His travelogues are sprinkled with many poems, though I wouldn’t call this a poetry collection, but I wish some more were actually by Bashō and fewer by his students (especially one named Sora, who often accompanied him) and others.
He doesn’t engage in the kind of detailed, rapt description that I’ve found in nineteenth century European works, but it’s still moving to read his spare remarks about mountains, rivers, and beaches; meeting fellow poets; and making pilgrimages to isolated temples.
Bashō has, if nothing else, reinvigorated my desire to retire quietly with books and paper and pens, though I’ve done almost nothing to make that happen.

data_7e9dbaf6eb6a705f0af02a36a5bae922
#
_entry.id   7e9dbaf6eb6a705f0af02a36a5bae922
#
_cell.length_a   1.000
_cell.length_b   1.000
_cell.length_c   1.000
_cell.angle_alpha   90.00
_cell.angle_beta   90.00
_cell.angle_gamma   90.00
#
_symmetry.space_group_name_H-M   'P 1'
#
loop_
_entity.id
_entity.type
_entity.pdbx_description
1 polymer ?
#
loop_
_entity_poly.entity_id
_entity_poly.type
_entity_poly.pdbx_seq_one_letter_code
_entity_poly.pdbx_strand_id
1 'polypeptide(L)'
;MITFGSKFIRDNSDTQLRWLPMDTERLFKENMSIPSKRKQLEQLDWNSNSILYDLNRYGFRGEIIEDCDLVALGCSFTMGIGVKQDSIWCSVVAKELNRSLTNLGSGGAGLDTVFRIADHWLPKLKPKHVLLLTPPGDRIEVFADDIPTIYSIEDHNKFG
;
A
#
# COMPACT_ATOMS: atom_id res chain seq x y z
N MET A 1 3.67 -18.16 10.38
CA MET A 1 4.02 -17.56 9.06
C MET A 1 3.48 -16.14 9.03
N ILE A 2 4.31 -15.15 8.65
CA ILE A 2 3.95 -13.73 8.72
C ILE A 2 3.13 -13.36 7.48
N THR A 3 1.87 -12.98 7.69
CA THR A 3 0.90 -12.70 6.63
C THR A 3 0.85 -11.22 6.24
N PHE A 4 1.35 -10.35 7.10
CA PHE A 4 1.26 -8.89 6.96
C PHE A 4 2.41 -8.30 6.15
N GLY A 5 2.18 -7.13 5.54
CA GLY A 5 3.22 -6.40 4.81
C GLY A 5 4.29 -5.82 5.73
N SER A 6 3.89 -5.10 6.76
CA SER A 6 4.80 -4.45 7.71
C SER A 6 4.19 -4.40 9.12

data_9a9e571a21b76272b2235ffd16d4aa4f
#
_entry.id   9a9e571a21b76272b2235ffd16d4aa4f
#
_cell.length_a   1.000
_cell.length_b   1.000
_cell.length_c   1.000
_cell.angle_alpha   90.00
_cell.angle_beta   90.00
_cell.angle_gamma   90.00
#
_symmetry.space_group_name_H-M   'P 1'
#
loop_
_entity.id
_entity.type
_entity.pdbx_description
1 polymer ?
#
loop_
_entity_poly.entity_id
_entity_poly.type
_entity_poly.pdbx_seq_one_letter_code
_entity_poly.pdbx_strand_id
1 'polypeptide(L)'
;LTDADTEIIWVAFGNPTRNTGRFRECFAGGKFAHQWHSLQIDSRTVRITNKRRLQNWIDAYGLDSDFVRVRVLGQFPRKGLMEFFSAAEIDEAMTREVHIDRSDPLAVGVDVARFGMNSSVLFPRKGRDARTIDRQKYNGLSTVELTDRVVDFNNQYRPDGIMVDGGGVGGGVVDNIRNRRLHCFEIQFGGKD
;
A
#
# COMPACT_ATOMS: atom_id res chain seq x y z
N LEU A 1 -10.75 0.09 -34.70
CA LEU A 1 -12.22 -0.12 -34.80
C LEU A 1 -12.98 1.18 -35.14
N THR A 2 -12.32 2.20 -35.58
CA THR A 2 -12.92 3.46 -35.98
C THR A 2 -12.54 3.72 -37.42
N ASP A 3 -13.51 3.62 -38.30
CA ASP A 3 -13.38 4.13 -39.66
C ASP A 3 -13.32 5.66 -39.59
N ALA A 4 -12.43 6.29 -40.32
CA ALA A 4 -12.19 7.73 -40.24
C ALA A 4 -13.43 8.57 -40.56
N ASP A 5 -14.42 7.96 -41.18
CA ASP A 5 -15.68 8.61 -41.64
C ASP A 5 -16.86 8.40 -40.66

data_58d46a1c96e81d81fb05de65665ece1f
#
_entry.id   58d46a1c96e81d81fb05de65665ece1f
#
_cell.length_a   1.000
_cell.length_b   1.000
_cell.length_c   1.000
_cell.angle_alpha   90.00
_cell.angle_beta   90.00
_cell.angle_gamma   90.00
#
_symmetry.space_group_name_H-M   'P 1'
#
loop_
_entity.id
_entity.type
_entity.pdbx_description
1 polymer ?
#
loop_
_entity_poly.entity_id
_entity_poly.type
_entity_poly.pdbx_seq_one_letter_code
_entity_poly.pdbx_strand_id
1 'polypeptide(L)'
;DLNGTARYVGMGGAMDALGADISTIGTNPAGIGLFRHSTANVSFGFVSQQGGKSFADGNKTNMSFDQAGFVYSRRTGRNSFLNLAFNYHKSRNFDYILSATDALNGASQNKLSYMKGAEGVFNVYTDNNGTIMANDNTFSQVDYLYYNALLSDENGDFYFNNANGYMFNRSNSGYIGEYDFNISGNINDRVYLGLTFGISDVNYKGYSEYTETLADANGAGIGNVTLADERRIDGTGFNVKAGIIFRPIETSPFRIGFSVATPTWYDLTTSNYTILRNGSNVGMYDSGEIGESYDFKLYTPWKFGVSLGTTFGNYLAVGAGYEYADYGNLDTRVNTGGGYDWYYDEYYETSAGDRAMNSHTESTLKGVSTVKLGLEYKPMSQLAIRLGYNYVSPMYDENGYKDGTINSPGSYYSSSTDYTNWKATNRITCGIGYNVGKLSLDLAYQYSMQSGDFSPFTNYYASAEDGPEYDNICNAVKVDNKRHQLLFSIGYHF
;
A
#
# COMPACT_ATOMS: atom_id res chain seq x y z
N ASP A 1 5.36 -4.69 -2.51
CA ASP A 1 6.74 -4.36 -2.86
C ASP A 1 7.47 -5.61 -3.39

It can feel like the so-called Benedictine option is almost necessary to escape material distractions and material requirements. It’s not an accident that joining a Christian monastic order is also known as taking a ‘vocation’ (so is becoming a priest, which is not a requirement of becoming a monk). Is it a full time job that normal life leaves no room for?